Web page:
When T&E meets WFH, how does corporate expense reporting keep up?
The pandemic has caused a massive shift in corporate expenses, turning the company dime upside down as plane tickets give way to home office equipment. It’s a complication for those who track, approve and pay for these expenses, requiring a new approach in the back office.
Since digital payments are reliably available, the biggest change is not disbursement but changing policies to match conditions and tracking receipts. “Miscellaneous” — or an expense that traditionally wasn't a plane, hotel or client meeting — has become the primary payment type. This requires a more detailed calibration of transactions that fit policies and protocols.
“What has to be done is to quickly figure out what goes under miscellaneous,” said Anant Kale, CEO of AppZen, a San Jose, Calif.-based company that uses AI to manage staff spending and has a client base that includes Amazon.
AI allows a faster analysis of receipts to determine what people are buying, at what rate and how that fits into remote work, Kale said, adding his company has boosted its use of AI technology over the past few months.
That allows some of the analysis of reimbursement policy to happen automatically and rely on machine learning, instead of a system in which employees classify their own spending while on the road. In the case of travel, it’s easy for an employer to figure out how a restaurant bill, for example, fits into a corporate policy on what can be expensed.
Office supplies, which can include furniture and personal computing equipment, are harder to track and vet. Part of the problem is these purchases can happen at a big box store and be embedded in personal expenditures.
An analysis of shopping trips, combined with anonymized data AppZen has accrued for its other clients, can help determine what items in a mix are work-related. “If someone is traveling, you can tell if a restaurant bill is related to entertaining guests such as clients,” Kale said. “With home purchases, it’s harder. You may have a computer and groceries on the same receipt.”
The disruption to travel has been considerable. As early as April 2020, U.S. airline capacity declined 70% from April 2019, according to McKinsey. That’s four times greater than after the 9/11 attacks and six times greater than the 2008-2009 crisis. Business travel is 21.4% of travel and hospitality globally, with more than half coming from China and the U.S., according to McKinsey.
At the same time, the number of people working remotely has skyrocketed. In the U.S., the percentage of people working from home at least part of the time at the beginning of 2020 was less than 4%, according to Business2Community, a human resources site. By the end of April, that had grown to 42%, according to Stanford University, adding the remote workforce now accounts for more than 66% of U.S. GDP.
The types of work that have moved remote vary by company and industry, but given Stanford’s findings, there’s a diverse range of workers with disparate needs. The university reports managers, professionals and financial workers who can use computers for work have reported they can work at an efficiency rate of 80% or more. Health care, transportation and business services are still largely on-site work.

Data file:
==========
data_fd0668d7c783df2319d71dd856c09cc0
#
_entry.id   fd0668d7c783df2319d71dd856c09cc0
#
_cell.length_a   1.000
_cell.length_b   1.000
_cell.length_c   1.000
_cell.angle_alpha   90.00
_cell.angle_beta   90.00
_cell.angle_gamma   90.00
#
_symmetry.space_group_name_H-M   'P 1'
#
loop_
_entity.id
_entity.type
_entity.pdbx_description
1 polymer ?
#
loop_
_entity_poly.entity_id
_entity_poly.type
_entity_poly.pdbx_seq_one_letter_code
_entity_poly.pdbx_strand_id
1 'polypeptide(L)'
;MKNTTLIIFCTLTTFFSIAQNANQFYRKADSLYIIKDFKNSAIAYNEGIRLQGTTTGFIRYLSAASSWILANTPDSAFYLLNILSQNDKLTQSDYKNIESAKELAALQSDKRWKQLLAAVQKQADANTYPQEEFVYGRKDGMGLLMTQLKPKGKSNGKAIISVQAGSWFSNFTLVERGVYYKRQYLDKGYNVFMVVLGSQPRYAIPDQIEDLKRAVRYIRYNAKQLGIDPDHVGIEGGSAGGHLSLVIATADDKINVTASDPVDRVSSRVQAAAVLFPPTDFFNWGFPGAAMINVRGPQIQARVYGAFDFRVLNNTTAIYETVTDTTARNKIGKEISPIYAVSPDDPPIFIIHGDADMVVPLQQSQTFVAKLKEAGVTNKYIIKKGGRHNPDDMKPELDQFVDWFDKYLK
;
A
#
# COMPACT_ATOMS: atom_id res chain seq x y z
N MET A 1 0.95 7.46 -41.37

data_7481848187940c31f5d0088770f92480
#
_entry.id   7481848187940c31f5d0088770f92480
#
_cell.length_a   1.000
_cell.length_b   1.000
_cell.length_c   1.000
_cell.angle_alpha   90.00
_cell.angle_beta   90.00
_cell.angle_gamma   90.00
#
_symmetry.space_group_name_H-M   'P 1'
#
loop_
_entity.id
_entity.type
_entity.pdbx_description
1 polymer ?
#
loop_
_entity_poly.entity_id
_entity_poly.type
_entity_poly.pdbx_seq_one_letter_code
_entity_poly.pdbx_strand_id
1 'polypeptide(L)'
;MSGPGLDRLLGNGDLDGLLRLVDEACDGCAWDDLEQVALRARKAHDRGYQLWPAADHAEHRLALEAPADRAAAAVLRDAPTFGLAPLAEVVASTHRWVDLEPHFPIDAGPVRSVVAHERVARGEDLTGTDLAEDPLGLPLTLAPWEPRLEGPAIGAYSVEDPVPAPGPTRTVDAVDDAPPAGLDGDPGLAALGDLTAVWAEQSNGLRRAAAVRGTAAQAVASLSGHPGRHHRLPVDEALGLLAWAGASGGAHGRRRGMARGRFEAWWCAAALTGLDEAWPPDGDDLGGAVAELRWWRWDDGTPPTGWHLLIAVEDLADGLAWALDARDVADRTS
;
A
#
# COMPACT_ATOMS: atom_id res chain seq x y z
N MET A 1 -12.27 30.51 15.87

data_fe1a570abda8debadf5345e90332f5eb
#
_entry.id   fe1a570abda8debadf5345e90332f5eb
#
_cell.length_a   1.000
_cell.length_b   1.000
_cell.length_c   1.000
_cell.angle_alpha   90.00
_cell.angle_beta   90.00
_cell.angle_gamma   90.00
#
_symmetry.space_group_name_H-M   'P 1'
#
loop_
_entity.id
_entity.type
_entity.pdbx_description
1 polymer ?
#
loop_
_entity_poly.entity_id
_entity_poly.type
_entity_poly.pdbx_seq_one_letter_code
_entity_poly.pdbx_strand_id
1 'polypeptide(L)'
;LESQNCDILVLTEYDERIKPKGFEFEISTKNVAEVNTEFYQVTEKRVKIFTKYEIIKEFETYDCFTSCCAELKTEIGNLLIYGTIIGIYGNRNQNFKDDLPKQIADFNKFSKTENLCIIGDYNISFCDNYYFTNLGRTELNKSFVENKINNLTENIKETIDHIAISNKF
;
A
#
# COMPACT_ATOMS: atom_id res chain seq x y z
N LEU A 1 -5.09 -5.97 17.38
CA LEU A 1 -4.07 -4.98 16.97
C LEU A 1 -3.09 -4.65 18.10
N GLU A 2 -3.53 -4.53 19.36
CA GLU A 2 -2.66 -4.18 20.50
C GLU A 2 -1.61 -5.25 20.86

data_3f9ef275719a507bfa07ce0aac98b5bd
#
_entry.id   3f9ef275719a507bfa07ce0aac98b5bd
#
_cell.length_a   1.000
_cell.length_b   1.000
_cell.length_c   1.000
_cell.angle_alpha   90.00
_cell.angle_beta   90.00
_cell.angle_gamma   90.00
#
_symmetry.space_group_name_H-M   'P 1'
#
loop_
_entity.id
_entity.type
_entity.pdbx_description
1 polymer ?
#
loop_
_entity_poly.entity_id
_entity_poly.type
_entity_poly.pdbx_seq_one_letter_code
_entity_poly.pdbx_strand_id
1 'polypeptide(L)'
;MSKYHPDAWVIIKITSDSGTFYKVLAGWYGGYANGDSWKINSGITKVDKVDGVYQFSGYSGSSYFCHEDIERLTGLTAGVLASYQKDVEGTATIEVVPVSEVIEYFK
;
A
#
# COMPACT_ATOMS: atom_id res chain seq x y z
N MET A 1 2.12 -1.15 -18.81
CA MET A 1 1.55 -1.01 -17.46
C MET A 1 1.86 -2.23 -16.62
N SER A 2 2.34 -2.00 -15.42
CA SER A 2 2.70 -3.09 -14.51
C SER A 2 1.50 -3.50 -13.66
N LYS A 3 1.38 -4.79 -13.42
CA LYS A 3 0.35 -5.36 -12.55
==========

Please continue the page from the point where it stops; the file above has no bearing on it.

“Even small institutions have been able to quit printing expenses and use spreadsheets and email internally,” said Rodney Nelsestuen, a senior analyst at Aite, adding the challenge is figuring out staff versus corporate responsibility. “The reimbursement for WFH costs ranges from none to every cost, including taking over the internet ISP charges for the employee.”
The equipment for remote work and “bring your own device” creates differing expenses that would require policy decisions. Mobile phones and tablets would require upgrades to allow professional use, such as limited access to files, but there is other technology available that could negate that need, thus moving the expense from employee payments to another part of accounting.
“Authorizing employees to use their cellphone may not be necessary for those who have been given laptops, VPNs and [out of band authentication] and are required to use the company assets,” Nelsestuen said. “The cost and support of providing cellphone access to, say, an accounting clerk, would not be worth it since that role would need access via computer to be efficient.”
Rapidly changing expense needs and policies present an opportunity for virtual cards, and more traditional commercial card programs that have office-related procurement cards for maintenance, repair and operation (MRO), according to Steve Murphy, director of the commercial and enterprise payments advisory group at Mercator.
Writing for PaymentsSource, Nvoicepay vice president Kristin Cardinali argues virtual cards can be an alternative for ACH for accounts payable departments for companies that cannot cut physical checks due to remote work.
“There is also an increasing use of virtual cards pushed out to mobile wallets so that even employees without a company-issued commercial card can still make required purchases online or at the point of sale using an e-wallet,” Murphy said.